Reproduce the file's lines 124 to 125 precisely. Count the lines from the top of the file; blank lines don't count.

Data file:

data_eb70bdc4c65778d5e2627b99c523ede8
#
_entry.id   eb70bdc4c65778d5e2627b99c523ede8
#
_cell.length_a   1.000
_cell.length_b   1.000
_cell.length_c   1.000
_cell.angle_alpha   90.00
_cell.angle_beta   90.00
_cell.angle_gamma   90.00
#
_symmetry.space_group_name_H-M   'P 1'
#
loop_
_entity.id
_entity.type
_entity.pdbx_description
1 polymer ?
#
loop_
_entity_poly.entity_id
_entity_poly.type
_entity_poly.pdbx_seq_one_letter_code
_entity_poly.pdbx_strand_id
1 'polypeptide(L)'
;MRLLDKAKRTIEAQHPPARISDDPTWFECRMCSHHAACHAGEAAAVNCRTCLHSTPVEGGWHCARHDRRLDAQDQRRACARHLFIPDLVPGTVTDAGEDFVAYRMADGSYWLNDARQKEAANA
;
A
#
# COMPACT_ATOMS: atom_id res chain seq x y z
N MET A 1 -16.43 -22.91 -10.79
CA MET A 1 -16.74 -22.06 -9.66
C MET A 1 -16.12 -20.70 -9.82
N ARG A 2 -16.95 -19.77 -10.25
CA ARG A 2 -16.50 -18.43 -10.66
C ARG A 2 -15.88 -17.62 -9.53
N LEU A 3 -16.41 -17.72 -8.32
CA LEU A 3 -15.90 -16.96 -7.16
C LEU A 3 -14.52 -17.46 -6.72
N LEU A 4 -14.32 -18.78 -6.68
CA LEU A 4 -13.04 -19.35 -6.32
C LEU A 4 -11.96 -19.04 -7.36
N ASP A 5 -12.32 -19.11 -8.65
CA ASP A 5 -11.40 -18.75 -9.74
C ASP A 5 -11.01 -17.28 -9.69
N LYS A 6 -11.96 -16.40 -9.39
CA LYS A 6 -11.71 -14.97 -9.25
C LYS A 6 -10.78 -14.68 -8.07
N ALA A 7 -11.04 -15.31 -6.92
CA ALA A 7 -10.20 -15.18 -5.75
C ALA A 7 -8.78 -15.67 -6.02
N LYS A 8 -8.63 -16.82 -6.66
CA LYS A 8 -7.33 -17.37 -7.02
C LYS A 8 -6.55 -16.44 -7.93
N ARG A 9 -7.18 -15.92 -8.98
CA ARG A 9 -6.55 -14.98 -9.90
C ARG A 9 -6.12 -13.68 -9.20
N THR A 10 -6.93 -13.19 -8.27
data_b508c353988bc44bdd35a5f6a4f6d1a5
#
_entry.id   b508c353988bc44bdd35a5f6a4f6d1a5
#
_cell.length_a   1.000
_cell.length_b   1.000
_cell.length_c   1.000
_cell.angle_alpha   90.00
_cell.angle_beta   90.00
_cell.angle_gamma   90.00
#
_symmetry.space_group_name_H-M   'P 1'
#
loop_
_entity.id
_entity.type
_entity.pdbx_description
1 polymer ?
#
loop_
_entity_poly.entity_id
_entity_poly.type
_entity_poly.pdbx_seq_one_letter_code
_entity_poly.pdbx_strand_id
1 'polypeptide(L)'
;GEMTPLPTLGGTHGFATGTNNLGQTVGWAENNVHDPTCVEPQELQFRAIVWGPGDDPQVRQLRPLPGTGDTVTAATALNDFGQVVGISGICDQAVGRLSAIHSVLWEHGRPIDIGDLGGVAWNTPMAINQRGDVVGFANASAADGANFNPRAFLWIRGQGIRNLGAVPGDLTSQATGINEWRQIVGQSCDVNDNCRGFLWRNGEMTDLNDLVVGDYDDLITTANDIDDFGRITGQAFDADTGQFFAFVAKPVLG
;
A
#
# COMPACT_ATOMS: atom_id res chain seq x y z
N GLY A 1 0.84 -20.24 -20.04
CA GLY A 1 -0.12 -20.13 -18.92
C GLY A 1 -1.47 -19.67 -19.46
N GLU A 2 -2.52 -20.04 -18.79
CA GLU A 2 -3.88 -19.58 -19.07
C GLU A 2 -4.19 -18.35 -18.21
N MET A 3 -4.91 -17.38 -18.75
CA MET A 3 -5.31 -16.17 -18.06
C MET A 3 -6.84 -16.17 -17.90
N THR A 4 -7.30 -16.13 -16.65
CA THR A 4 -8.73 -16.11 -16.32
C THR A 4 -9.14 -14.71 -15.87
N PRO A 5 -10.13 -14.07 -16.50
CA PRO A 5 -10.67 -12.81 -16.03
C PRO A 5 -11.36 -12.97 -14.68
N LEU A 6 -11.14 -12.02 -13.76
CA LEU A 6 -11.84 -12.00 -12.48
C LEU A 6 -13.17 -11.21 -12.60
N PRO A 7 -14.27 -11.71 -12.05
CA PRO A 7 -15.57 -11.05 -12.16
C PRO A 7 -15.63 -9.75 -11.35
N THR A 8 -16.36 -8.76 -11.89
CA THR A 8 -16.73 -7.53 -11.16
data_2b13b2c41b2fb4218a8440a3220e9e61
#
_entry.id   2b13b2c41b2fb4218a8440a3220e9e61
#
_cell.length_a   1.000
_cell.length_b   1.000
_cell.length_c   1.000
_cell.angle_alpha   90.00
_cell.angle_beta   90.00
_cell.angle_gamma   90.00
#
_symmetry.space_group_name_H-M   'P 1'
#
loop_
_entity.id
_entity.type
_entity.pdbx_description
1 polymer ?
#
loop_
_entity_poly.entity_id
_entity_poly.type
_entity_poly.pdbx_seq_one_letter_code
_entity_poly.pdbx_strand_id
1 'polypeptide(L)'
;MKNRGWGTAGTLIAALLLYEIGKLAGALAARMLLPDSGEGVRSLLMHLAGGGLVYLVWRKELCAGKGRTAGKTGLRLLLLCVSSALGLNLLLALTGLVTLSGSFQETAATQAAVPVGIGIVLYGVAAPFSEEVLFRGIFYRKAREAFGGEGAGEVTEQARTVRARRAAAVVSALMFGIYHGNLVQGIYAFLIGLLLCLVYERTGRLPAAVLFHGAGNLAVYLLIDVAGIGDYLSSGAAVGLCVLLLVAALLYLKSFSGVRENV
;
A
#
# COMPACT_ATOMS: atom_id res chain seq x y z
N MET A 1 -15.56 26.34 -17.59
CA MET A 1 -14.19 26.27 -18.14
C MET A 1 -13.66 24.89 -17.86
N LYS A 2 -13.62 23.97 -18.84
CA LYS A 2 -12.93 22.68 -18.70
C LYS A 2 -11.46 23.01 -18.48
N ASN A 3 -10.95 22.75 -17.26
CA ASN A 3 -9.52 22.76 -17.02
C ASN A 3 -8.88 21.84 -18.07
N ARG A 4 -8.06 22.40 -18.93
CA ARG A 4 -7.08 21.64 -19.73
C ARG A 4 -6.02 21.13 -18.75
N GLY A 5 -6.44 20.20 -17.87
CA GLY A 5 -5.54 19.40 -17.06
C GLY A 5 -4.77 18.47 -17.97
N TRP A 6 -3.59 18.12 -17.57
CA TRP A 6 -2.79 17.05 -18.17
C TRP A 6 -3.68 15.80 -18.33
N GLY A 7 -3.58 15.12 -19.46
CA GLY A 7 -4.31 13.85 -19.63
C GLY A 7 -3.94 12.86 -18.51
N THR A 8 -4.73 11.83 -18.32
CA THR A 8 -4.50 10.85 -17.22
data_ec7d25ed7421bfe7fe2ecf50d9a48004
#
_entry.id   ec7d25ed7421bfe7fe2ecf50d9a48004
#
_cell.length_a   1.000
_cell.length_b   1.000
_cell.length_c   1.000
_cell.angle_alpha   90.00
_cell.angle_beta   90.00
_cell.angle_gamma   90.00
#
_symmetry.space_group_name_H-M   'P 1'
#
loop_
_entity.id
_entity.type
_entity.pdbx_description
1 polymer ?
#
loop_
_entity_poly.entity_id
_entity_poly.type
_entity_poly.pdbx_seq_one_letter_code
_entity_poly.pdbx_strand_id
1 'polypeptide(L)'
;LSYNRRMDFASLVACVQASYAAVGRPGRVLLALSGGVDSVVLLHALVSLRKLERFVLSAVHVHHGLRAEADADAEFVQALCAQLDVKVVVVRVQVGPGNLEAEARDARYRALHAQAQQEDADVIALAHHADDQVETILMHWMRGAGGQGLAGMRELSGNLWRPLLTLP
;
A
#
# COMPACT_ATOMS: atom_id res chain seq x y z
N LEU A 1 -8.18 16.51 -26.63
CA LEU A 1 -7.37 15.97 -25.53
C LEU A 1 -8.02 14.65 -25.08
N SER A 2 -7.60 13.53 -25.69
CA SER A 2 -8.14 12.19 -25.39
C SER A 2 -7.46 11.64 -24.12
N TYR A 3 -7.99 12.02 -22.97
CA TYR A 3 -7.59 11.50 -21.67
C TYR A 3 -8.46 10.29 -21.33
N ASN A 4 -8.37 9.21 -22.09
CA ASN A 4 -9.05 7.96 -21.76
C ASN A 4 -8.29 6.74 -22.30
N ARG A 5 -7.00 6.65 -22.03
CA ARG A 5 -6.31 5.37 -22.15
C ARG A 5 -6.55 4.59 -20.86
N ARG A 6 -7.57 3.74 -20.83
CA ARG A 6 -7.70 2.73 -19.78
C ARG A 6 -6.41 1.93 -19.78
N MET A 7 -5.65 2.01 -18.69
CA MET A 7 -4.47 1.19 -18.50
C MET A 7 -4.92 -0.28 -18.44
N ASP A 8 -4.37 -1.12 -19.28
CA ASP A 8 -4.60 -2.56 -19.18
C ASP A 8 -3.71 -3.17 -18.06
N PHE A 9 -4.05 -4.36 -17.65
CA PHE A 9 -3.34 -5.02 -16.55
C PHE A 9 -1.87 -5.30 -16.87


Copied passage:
#
loop_